Metozolv label has new tardive dyskinesia warning
The new chewable heartburn medication Metozolv, an orally disintegrating version of Reglan (metoclopramide), has added a warning to its label alerting users of a risk of the serious movement disorder Tardive Dyskinesia with long-term use of the drug. The change to the drug’s safety label was approved by the Food and Drug Administration (FDA) and announced this month.
The updated information to the drug’s WARNINGS section reinforces the Boxed Warning that was added to all metoclopramide-containing drugs in June 2009. The new warning states, “Treatment with metoclopramide can cause Tardive Dyskinesia (TD), a potentially irreversible and disfiguring disorder characterized by involuntary movements of the face, tongue, or extremities. The risk of developing Tardive Dyskinesia increases with the duration of treatment and the total cumulative dose. An analysis of utilization patterns showed that about 20 percent of patients who used metoclopramide took it for longer than 12 weeks. Treatment with metoclopramide for longer than the recommended 12 weeks should be avoided in all but rare cases where therapeutic benefit is thought to outweigh the risk of developing TD.”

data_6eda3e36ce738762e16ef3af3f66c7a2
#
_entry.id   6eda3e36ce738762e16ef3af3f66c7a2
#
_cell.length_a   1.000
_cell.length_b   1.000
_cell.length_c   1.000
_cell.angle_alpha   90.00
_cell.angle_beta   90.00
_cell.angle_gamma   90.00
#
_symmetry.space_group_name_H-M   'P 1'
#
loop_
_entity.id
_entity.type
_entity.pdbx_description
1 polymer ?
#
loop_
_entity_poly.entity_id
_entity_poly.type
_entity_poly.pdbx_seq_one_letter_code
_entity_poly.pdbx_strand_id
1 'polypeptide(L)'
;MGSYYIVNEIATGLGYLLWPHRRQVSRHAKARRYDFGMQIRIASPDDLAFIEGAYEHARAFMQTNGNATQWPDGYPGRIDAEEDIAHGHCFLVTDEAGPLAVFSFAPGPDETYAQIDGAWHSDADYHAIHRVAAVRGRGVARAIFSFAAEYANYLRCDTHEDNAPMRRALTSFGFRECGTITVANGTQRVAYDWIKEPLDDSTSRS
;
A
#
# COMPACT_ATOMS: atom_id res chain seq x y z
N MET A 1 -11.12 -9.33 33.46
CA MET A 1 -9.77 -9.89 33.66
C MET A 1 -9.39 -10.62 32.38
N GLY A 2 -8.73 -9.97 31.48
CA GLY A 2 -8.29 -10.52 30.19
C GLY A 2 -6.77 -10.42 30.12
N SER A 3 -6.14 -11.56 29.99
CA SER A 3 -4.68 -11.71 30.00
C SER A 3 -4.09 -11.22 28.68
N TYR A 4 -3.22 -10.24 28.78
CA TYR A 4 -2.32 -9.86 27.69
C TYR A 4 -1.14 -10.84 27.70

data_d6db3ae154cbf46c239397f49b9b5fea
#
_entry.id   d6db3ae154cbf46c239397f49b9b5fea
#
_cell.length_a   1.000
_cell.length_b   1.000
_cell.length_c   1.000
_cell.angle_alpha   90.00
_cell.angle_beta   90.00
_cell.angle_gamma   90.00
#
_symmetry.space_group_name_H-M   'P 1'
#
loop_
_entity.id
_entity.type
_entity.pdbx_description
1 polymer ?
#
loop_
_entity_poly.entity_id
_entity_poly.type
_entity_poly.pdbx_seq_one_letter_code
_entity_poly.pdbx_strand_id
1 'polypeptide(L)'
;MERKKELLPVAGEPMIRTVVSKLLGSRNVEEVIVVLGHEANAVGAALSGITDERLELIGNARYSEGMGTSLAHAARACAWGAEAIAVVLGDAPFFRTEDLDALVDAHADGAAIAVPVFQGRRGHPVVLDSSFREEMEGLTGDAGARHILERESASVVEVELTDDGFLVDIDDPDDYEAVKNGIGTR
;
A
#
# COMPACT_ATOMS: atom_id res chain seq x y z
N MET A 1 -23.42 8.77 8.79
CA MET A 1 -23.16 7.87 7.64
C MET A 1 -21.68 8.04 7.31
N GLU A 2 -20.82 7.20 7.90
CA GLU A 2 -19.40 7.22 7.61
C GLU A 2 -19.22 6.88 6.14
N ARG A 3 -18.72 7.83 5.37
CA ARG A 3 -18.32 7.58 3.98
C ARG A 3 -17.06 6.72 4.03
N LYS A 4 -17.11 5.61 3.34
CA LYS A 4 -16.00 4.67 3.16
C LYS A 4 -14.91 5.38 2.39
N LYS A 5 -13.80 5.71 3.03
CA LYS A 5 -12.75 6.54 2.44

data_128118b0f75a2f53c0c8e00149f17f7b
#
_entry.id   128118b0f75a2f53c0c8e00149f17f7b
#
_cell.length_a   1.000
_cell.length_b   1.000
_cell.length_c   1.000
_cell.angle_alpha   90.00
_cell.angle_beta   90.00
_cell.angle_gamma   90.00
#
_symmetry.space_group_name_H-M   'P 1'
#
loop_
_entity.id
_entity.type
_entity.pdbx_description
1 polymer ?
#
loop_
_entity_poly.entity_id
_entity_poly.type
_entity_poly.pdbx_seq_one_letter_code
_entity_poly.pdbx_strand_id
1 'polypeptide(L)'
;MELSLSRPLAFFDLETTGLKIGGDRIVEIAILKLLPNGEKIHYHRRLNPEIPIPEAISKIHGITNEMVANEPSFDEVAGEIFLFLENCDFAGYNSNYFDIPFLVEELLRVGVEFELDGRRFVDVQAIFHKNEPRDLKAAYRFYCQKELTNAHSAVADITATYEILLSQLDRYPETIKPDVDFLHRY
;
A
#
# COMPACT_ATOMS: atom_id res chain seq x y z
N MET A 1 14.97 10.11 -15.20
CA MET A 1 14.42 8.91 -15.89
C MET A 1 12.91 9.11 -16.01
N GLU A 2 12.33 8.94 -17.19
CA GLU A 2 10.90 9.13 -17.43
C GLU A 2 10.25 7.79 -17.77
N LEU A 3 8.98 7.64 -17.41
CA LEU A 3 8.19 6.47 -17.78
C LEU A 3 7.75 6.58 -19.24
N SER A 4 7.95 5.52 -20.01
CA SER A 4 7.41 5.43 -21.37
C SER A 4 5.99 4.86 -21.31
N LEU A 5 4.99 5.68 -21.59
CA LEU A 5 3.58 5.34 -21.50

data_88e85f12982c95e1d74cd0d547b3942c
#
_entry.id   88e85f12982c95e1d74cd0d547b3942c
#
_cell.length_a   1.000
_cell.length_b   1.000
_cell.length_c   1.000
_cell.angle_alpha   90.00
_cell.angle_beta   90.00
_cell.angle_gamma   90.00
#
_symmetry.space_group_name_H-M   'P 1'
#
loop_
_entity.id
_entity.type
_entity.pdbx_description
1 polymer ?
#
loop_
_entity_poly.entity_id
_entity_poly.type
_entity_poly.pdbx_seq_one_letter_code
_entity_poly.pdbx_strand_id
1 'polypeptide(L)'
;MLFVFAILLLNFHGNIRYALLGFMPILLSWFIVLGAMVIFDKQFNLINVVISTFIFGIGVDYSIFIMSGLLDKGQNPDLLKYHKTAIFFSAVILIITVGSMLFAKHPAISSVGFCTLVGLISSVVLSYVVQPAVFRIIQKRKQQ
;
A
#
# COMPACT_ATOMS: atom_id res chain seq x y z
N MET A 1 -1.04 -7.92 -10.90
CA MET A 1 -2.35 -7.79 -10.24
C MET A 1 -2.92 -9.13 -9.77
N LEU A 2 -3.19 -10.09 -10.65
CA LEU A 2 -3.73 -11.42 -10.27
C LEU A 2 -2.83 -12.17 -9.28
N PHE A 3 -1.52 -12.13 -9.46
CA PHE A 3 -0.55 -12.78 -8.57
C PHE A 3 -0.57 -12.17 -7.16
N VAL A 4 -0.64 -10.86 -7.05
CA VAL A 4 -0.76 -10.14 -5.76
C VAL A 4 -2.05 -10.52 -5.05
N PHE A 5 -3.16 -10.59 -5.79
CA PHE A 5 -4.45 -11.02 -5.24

Metozolv, as well as all metoclopramide-containing medications, are only available by prescription. Metoclopramide is approved for the treatment of severe heartburn and acid reflux, gastroesophageal reflux disease (GERD), and gastroparesis, or delayed emptying of stomach contents. It is also used off-label to treat morning sickness. Many patients who require metoclopramide have difficulty swallowing. Metozolv is the first metoclopramide treatment available in an orally disintegrating tablet.
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